Six alleles have been established by formal genetic studies for the ED locus, a recessive null allele (EDN) and 5 codominant banded alleles (ED 6.2, ED 6.4, ED 6.5, ED 6.6, ED 6.8). Homozygotes at this locus are double-banded, and, as for locus EC, alleles are designated by the position of the faster migrating band.

The EE, EF and EG loci each have a single allele producing a banded expression (EE 6.9, ER 7.3, EG 8.0) and a recessive null allele (EEN, EFN, EGN).

The peroxidase A locus (PxA) has two alleles, one giving a band at 1.2 cms. (PxA 1.2) and the other giving a recessive null expression.

Six quadruple-banded expressions at 1.3, 1.5, 1.7, 2 3, 2.5 and 2.8 cms., and a null expression, have been found for the acid phosphatase A locus (distances refer to the second and darkest staining band from the origin). The results of inheritance studies and mixed extract experiments are consistent with single-locus inheritance in which the six quadruple-banded expressions represent homozygotes of six different codominant alleles, and the null represents the homozygous expression of a recessive allele. However, the data available are still inadequate to eliminate the possibility that the observed banding patterns are governed by two or more closely linked loci, or that the multiple banded expressions represent a conformer series (e.g. Cann, 1966; Shaw, 1968).

The acid phosphatase B locus was until recently believed to be invariant in the barley species on the basis that a band had appeared uniformly at 5.5 cms. in more than 500,000 individual plants examined in this laboratory. However, a single accession in the U.S.D.A. collection with null expression at this locus has now been found, establishing that mutation occurs at this locus and that certain mutants are viable and can be incorporated into populations.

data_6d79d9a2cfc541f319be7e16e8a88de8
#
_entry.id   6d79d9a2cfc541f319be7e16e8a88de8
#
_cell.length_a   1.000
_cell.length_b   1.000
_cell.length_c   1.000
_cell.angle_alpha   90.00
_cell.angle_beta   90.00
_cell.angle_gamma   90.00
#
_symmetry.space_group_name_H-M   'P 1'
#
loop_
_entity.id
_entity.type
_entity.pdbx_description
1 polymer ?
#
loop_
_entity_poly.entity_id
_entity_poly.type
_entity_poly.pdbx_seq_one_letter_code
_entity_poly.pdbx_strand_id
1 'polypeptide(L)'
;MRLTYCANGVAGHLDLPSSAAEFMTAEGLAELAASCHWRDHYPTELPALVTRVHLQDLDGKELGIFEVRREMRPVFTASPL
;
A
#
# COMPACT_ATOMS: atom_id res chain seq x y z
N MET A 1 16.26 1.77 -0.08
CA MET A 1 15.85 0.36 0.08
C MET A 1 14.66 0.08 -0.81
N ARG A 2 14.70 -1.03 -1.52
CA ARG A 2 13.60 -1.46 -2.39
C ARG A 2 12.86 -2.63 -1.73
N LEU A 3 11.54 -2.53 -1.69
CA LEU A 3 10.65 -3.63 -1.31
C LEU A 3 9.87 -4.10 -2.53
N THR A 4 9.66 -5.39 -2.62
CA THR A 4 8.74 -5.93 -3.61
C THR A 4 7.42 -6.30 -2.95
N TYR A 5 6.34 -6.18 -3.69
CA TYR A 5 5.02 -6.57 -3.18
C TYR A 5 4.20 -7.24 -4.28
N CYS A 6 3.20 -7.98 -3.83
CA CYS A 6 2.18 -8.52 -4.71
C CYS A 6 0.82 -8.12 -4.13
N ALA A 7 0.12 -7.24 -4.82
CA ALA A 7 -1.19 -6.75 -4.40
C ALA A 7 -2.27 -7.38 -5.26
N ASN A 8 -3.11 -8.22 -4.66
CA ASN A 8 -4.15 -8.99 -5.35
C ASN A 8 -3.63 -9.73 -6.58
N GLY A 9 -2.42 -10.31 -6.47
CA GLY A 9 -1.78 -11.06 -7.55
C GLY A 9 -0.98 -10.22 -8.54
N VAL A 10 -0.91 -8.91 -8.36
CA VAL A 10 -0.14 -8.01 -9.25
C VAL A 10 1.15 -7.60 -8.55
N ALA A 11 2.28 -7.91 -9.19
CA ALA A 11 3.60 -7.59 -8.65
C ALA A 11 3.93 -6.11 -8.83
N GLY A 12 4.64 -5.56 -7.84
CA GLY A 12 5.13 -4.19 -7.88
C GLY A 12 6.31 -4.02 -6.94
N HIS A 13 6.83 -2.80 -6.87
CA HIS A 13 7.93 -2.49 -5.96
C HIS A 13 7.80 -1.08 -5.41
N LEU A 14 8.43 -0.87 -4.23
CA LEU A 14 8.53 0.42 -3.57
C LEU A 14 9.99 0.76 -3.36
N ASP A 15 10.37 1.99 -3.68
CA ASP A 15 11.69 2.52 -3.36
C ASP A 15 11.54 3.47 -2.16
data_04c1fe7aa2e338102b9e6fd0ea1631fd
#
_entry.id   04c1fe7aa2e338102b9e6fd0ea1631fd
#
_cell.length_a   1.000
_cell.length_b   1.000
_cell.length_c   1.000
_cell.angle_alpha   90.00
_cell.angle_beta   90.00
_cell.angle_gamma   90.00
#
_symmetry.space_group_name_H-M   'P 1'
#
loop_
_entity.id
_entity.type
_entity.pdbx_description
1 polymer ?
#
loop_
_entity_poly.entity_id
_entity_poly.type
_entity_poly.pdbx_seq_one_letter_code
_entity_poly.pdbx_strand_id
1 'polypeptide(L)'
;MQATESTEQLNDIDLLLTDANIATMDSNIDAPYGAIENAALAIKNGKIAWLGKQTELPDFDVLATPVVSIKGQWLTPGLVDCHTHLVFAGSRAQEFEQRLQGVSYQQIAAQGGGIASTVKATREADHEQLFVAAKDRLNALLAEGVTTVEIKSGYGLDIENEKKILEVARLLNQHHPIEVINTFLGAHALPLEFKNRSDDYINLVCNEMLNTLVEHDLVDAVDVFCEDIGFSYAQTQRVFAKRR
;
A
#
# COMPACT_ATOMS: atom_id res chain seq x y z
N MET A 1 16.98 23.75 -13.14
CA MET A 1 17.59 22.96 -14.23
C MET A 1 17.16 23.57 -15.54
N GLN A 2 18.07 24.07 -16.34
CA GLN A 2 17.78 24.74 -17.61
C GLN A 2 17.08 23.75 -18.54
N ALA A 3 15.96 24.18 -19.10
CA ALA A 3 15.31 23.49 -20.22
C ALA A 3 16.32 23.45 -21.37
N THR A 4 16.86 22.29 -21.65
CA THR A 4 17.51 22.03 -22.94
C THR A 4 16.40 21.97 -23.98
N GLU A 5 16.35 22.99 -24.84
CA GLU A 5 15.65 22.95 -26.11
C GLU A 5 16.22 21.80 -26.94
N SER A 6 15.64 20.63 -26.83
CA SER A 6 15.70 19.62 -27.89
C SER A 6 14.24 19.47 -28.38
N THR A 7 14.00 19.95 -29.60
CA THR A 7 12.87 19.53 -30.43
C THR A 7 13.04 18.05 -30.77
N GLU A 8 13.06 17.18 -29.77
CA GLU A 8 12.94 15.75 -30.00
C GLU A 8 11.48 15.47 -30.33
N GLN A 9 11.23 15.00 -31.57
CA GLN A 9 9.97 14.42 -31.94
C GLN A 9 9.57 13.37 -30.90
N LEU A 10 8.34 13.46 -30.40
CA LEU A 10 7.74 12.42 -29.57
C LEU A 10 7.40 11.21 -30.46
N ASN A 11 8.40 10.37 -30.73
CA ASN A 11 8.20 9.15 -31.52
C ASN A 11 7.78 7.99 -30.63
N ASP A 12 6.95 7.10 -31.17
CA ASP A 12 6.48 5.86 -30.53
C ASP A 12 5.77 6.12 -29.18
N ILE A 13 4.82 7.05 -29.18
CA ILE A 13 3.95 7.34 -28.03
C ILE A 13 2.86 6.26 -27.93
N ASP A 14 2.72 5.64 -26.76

Since 20 or more accessions from each of the barley growing regions of the world were represented among the 1,500 entries assayed it seems likely that this study has identified a high proportion of the allozymes in the barley species which have distinctly different migrational mobilities (> 0.1 to 0.2 cms.) in starch gels. Detailed descriptions of the geographical distribution of these allozymes, and factors responsible for the observed distributions are given in several forthcoming publications (e.g. Allard, Kahler, and Weir, in press; Weir, Allard and Kahler, in press; Kahler and Allard, in preparation).

This research was supported in part by grants from the National Science Foundation (GB-13213) and the National Institutes of Health (GM-10476).

References:

Allard, R. W., A. L. Kahler and B. S. Weir. The effect of selection on esterase allozymes in a barley population Genetics (in press).

Cann, J. R. 1966. Multiple electrophoretic zones arising from protein buffer interaction. Biochemistry 5:1108-1112.

Kahler, A. L. and R. W. Allard. 1970. Genetics of isozyme variants in barley I. Esterases. Crop Sci. 10:444-448.

Kahler, A. L. and R. W. Allard. Worldwide patterns of variation of esterase allozymes in barley (Hordeum vulgare and H. spontaneum). (In preparation).

Shaw, C. R. 1968. Molecular basis of isozymes. Proc. 12th Int. Cong. Genet. p. 31-35.

Shaw, C. R. and A. L. Koen. 1968. Starch gel zone electrophoresis of enzymes, in Chromatographic and Electrophoretic Techniques, Edited by I. Smith, Vol. 2:325-364.

Weir, Bo S., R. W. Allard, and A. L. Kahler. Analysis of complex allozyme polymorphisms in a barley population. Genetics (in press)